This does not happen after one episode. When the experience is repeated, and the more it is repeated, the child comes to believe that there is something wrong with them. They will come to believe that what is wrong with them is either something someone told them in conjunction with these events or a seemingly random problem they might have found in their environment.
One of the simplest ways to heal ourselves is to reverse the process that we experienced. In other words, if we lost love and connection when we had a shame reaction, the best thing we can do for ourselves is to connect and feel love when we start experiencing shame.
This is easier said than done, but each time that you can choose this, it will help you to feel less chronic shame, and through that, strengthen your sense of self-worth.
When trying to reconnect and heal from toxic shame, there are some important things to consider.
Is this person safe?
Are they capable of supporting me?
Do I know what will help me?
Do I have a back-up plan?
Is this person safe? Not all people are capable of meeting you as you try to connect and come out of shame. If you are not sure about your personal relationship, it may be helpful to first do this work with a professional to ensure the maximum safety for yourself. Even when working with a professional, try establishing the relationship’s security before sharing highly sensitive material.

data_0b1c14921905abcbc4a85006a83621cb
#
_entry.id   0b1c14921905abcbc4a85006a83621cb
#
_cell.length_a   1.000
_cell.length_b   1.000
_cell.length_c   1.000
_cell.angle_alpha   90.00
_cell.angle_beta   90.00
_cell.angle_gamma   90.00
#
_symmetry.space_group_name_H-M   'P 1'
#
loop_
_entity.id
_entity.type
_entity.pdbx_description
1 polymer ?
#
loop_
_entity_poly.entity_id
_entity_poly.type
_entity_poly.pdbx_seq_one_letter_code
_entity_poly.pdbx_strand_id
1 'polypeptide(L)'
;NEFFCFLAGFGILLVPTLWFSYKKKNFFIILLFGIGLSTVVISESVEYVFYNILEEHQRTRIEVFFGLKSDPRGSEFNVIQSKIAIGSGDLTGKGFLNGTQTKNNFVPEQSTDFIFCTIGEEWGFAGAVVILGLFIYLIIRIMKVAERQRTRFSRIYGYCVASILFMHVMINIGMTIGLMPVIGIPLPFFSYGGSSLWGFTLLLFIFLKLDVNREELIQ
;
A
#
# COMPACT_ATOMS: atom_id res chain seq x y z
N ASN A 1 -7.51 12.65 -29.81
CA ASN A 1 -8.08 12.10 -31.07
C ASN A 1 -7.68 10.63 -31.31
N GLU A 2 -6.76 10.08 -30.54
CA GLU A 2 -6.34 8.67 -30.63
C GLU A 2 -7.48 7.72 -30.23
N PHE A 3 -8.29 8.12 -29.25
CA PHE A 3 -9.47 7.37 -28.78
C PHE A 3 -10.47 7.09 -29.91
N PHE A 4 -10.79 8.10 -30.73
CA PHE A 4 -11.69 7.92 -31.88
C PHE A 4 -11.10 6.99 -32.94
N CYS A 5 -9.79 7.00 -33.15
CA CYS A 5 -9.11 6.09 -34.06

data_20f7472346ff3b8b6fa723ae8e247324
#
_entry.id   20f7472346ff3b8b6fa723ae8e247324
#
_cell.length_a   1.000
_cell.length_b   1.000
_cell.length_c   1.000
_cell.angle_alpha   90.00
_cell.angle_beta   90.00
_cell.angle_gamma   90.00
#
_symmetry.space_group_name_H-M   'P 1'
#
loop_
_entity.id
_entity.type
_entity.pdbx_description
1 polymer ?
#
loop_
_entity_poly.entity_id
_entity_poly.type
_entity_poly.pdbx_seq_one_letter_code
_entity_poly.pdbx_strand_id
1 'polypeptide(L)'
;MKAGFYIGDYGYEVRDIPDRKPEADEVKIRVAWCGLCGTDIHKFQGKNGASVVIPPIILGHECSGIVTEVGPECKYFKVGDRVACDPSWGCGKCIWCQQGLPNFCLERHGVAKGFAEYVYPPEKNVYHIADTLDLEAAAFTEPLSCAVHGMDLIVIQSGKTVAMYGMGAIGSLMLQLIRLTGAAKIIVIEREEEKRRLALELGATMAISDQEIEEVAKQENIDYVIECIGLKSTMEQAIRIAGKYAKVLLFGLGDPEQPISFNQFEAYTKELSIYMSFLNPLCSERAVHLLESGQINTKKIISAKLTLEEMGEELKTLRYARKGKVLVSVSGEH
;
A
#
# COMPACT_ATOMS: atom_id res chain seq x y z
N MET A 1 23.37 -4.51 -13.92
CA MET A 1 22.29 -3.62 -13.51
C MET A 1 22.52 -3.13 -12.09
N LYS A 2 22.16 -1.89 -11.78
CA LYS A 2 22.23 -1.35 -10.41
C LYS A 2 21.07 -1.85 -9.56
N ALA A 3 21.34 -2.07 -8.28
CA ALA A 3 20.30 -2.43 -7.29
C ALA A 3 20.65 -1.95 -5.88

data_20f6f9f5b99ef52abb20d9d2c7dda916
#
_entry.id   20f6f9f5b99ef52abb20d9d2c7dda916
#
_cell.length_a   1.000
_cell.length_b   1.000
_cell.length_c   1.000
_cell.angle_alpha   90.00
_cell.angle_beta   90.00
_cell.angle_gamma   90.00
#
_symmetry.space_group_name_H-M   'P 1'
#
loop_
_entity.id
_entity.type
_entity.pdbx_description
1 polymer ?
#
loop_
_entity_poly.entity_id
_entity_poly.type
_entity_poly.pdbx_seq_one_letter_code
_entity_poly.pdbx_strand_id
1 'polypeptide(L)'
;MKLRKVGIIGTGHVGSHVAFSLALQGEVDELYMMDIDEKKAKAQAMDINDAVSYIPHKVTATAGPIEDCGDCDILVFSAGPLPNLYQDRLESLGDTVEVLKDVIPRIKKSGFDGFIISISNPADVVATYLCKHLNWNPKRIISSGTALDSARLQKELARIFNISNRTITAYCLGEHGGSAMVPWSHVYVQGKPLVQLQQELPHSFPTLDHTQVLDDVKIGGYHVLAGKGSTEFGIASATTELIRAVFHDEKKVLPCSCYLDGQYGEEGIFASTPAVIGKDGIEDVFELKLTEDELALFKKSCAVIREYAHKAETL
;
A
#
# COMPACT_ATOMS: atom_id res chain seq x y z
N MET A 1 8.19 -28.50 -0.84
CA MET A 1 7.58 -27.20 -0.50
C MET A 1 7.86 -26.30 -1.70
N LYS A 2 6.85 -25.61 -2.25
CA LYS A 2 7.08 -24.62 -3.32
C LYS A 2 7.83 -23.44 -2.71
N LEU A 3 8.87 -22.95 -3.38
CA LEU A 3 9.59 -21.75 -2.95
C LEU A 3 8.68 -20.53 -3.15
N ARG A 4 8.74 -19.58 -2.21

Are they capable of supporting me? Someone may love you a lot and be very trustworthy but lack the ability to show up in the way that you need during this vulnerable time. Sometimes, you will not know if someone is capable of supporting you until after you have tried. That is totally fine. However, if someone has proven themselves unable to show up in the way you need, you will be better off waiting to share with them until you have shed some layers of shame.